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Obstetric cholestasis

Published: 08/05/2012

This information is for you if you've been diagnosed with obstetric cholestasis or if you have persistent itching in pregnancy.

It may also be useful if you are a partner, relative or friend of someone who is in this situation.

This information covers:

  • How obstetric cholestasis is diagnosed
  • What extra antenatal care you can expect
  • What this diagnosis may mean for you and your baby
  • What treatments there are

You can see a full glossary of all medical terms.

What is obstetric cholestasis?

Obstetric cholestasis is a disorder that affects your liver during pregnancy. This causes a build-up of bile acids in your body. The main symptom is itching of the skin but there is no skin rash. The symptoms get better when your baby has been born.

Obstetric cholestasis is uncommon. In the UK, it affects about 7 in 1000 women (less than 1%). Obstetric cholestasis is more common among women of Indian- Asian or Pakistani-Asian origin, with 15 in 1000 women (1.5%) affected.

What causes obstetric cholestasis?

The cause of obstetric cholestasis is not yet understood, but it is thought that hormones and genetic and environmental factors (for example diet) may be involved.

  • Hormones: Hormones such as estrogens, levels of which are higher in pregnancy, may affect the way your liver works and cause obstetric cholestasis.
  • Genetic and environmental factors: Obstetric cholestasis is more common in women from certain ethnic groups. Further evidence for a genetic component is that obstetric cholestasis appears to run in some families. If you have suffered from obstetric cholestasis, there is a risk of recurrence in a future pregnancy (see below: ‘Is there anything else I should know?’).

What does it mean for me?

Obstetric cholestasis can be a very uncomfortable condition, but it does not have any serious consequences for your health.

  • Itching: Itching can start any time during pregnancy, but usually begins after 28 weeks. Although it often starts on the palms of your hands and the soles of your feet, it may spread over your arms and legs and, less commonly, may occur on your face, back and breasts. It can vary from mild to intense and persistent, such that it can be very distressing. The itching tends to be worse at night and can disturb sleep, often making you feel tired and exhausted during the day. There is no rash, but some women scratch so intensely that their skin breaks and bleeds. The itching gets better after birth and causes no long-term health problems.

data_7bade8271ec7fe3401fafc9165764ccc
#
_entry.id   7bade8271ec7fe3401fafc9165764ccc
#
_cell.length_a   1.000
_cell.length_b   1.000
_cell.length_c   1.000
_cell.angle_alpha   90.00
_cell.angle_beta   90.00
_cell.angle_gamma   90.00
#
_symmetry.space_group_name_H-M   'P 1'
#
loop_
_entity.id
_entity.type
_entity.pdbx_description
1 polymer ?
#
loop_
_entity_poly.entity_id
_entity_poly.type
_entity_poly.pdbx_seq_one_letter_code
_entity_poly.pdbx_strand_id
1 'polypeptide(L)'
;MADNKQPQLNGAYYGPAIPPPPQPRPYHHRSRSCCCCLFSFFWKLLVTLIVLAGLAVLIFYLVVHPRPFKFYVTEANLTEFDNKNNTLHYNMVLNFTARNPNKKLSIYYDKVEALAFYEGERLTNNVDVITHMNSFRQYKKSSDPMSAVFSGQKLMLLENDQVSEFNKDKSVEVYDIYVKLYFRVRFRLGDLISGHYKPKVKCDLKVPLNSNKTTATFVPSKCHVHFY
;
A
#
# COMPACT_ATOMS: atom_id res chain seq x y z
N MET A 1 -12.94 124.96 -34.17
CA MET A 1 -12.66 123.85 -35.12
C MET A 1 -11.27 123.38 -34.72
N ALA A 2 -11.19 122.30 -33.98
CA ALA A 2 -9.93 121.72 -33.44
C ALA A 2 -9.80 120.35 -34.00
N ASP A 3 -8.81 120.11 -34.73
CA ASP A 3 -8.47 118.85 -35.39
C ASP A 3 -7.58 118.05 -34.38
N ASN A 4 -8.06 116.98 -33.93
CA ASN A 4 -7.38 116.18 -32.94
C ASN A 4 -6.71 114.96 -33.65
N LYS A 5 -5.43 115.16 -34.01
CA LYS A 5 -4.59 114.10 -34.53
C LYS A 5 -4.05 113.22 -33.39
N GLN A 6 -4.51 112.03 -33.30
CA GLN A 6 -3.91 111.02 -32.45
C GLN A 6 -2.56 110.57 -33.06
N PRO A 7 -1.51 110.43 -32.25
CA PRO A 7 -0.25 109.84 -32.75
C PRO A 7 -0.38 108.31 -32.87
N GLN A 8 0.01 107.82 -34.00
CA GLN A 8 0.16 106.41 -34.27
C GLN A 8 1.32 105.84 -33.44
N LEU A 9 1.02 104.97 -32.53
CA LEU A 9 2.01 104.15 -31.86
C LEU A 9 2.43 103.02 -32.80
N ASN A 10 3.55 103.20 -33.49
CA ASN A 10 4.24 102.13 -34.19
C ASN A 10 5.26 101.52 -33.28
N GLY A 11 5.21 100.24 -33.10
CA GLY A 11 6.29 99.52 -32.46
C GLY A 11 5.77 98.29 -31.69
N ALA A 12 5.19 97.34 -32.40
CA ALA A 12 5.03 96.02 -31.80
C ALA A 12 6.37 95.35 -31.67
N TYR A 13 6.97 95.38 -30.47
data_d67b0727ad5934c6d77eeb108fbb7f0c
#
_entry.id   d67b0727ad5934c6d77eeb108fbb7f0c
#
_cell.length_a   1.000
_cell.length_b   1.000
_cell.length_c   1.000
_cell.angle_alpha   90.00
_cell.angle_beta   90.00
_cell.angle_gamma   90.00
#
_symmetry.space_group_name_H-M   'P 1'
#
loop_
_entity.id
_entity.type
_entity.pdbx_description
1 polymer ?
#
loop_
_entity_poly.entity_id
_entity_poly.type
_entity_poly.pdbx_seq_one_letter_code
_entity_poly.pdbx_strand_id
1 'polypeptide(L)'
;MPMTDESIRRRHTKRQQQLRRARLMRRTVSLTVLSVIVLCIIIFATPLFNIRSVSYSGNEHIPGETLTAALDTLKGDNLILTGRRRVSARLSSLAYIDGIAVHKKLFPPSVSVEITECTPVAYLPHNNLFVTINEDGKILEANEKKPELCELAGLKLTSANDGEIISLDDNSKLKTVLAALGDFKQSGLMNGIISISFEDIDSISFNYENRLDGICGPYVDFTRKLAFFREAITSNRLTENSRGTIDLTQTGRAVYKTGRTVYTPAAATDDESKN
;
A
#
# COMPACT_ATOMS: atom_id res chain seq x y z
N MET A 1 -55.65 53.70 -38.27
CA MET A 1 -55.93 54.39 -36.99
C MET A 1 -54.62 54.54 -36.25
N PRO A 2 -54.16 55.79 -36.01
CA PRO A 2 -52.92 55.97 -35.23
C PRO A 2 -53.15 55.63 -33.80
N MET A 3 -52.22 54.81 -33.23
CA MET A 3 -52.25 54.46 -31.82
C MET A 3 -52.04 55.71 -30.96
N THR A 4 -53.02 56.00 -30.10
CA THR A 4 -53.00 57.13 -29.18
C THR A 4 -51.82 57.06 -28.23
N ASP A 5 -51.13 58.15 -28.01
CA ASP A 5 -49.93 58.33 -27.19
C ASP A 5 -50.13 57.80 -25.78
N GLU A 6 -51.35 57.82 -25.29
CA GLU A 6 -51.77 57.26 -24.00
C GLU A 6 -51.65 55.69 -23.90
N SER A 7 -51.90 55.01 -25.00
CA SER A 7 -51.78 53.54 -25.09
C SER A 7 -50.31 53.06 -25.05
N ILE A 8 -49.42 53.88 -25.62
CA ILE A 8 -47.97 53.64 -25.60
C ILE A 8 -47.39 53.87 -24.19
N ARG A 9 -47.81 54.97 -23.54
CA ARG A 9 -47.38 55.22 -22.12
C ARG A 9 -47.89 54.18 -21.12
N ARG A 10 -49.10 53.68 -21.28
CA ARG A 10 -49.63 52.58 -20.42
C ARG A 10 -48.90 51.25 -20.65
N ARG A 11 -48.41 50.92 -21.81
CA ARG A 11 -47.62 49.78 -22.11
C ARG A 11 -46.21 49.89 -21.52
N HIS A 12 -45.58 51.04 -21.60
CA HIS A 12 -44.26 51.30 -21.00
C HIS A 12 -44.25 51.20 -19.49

• Jaundice: A few women with obstetric cholestasis develop jaundice (yellowing of the skin owing to liver changes). Some women feel unwell and lose their appetite. Jaundice can also cause dark urine and pale bowel movements.

What does it mean for my baby?

The effects of obstetric cholestasis on your baby are still not clear:

  • Increased chance that your baby may pass meconium (move its bowels) before being born: This makes the fluid around your baby a green or brown colour.
  • Increased chance of a premature birth: One in 10 women with obstetric cholestasis will have their baby before 37 weeks of pregnancy; this includes women who have their labour induced.
  • Risk of stillbirth (baby born with no signs of life after 23 completed weeks of pregnancy): Small research studies many years ago suggested that stillbirths may be more common among women with obstetric cholestasis and as a result labour was induced early. Recent research has shown that the risk of stillbirth is the same as in women without obstetric cholestasis (1 in 200). We do not know whether the reduction in stillbirth rate in women with obstetric cholestasis is attributable to a general improvement in obstetric and neonatal care, a general improvement in women’s overall health or early induction of labour.

How is obstetric cholestasis diagnosed?

You may be diagnosed with obstetric cholestasis if you have unexplained itching in pregnancy with abnormal blood tests (liver function and bile acid tests), both of which get better after your baby is born. It is a diagnosis that is made once other causes of itching and abnormal liver function have been ruled out.

Symptoms

Itching is very common in pregnancy, affecting 23 in 100 women (23%), but only a small proportion of those women will have obstetric cholestasis. However, itching is often the first sign of obstetric cholestasis, often being worse at night and involving the palms of the hands and soles of the feet. Therefore, if you do have itching, it is important you tell your midwife or obstetrician.

Inspection of the skin

Your skin will be carefully examined to check that your itching is not related to other skin conditions, such as eczema. It is possible that you may have more than one condition.

Blood tests

You may be offered one or more blood tests to help diagnose obstetric cholestasis. These include:

  • Liver function tests (LFTs). These involve a number of blood tests that look at how the liver is working.